Apparently, people with high TG/HDL-C ratio tend to have higher than average TG. Just like all other lipids, TGs have to be transported in the blood by lipoproteins; most are carried by chylomicrons and VLDL.

What happens under these circumstances is an interchange of lipids between lipoproteins. TGs are moved from VLDL into LDL and HDL in exchange for cholesteryl ester. The result is that LDL and HDL particles become cholesterol poor and rich in TG. Then, when TGs are removed from these particles, which usually is the case, the particles shrink and become smaller as they’re only transporting small amounts of cholesterol. This explains the relationship between high TG/HDL-C ratio and the number of small LDL particles.

However, the number of LDL particles present in the blood may be more important than particle size. Furthermore, particle number appears more important than how much cholesterol is carried within these particles. Blood levels of LDL-P and apolipoprotein B are strongly correlated with the risk of coronary heart disease. Both these measurements reflect the actual number of LDL-particles.

But, can the TG/HDL-C ratio reflect particle number? As a matter of fact, it can, to some extent. Take a look at the LDL-C, the amount of cholesterol carried in LDL-particles. A high TG/HDL-C ratio indicates that these particles are small. A small particle carries less cholesterol than a large particle. Therefore, a greater number of particles is needed to carry a certain amount of cholesterol if the particles are small than if they’re large. So, a high TG/HDL-C ratio likely reflects a large number of LDL-particles, unless LDL-C is very low.

Triglyceride/HDL Cholesterol Ratio and Insulin Resistance

Insulin resistance is a condition in which cells fail to respond to the normal actions of insulin. Most people with this condition have high levels of insulin in their blood. Insulin resistance appears to play a significant role in coronary heart disease and can predict mortality. The condition is common among individuals with abdominal obesity and the metabolic syndrome.

A study in which most of the participants were Caucasian and overweight identified TG/HDL-C ratio of 3 or greater as a reliable predictor of insulin resistance.

However, not all studies have found the TG/HDL-C ratio to be associated with insulin resistance. For example, in a relatively small study of 125 African American participants, neither fasting TG nor the TG/HDL-C ratio was shown to be a marker of insulin resistance.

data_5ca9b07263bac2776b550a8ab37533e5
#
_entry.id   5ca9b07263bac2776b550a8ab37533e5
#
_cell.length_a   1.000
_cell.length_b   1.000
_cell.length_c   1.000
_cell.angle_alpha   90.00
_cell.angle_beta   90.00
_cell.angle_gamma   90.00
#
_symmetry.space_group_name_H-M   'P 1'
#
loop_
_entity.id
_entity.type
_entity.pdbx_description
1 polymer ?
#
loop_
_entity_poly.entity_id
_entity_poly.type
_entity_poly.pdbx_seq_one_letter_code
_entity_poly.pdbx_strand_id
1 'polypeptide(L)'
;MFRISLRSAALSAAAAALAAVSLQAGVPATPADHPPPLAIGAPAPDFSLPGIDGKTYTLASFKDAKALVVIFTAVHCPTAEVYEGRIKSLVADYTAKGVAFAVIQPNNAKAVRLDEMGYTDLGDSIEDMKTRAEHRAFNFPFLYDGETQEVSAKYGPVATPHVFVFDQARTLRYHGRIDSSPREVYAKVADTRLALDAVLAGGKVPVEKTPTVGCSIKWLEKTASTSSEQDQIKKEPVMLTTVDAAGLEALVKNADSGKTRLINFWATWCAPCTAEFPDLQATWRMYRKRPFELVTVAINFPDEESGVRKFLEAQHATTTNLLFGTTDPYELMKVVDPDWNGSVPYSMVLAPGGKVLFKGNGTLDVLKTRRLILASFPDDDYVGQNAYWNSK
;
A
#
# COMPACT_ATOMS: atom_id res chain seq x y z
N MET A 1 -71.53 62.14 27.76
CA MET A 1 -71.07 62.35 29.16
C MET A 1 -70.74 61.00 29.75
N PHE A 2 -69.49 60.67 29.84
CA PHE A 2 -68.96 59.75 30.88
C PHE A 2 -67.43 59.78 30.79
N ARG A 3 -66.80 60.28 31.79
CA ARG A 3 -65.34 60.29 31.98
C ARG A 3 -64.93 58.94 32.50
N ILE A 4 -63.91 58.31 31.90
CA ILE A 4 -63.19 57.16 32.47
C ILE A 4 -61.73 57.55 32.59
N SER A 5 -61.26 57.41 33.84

Although confirmatory studies are needed, data suggests that an elevated TG/HDL-C ratio may be clinically useful for the prediction of insulin resistance.

How to Improve Your Triglyceride/HDL Cholesterol Ratio

Improving your TG/HDL ratio aims at lowering TG, raising HDL-C or preferably both.

If you are overweight, losing weight will probably lower your TG levels and so will reducing your intake of added sugar. Studies have found that high intake of fructose leads to high TG. High-fructose corn syrup is a major source of fructose.

Low-fat diets are usually not effective in lowering TG. In fact, low-fat, high-carbohydrate diets may raise TG. Adding omega-3 fatty acids, regular exercise and limiting alcohol may be helpful to reduce TG.

Similar methods may be useful for raising HDL-C. Losing weight, exercising and not smoking may help. In controlled trials, low-fat, high-carbohydrate diets decrease HDL-C, thereby raising theTG/HDL-C ratio.

In 1961, a group of investigators from the Rockefeller Institute, led by Pete Ahrens published a paper entitled “Carbohydrate-induced and fat-induced lipemia”.

The authors pointed out that fat-induced increase in TG following a meal is a postprandial phenomenon (we all have high TG for a few hours following a fatty meal) caused by chylomicrons is different from the carbohydrate-induced rise in TG (later found to be caused by an elevation of VLDL).

These findings have been confirmed in several more recent studies. Despite this, low fat, high carbohydrate diets are still being recommended as a primary option to reduce the risk of heart disease.

Although low-fat diets may help to lower LDL-C, low-carbohydrate diets are more effective in improving the TG/HDL-C ratio.

This suggests that solely selecting LDL-C as a target in cardiovascular prevention is an oversimplification, and may have led to wrong conclusions regarding the relationship between diet and heart disease.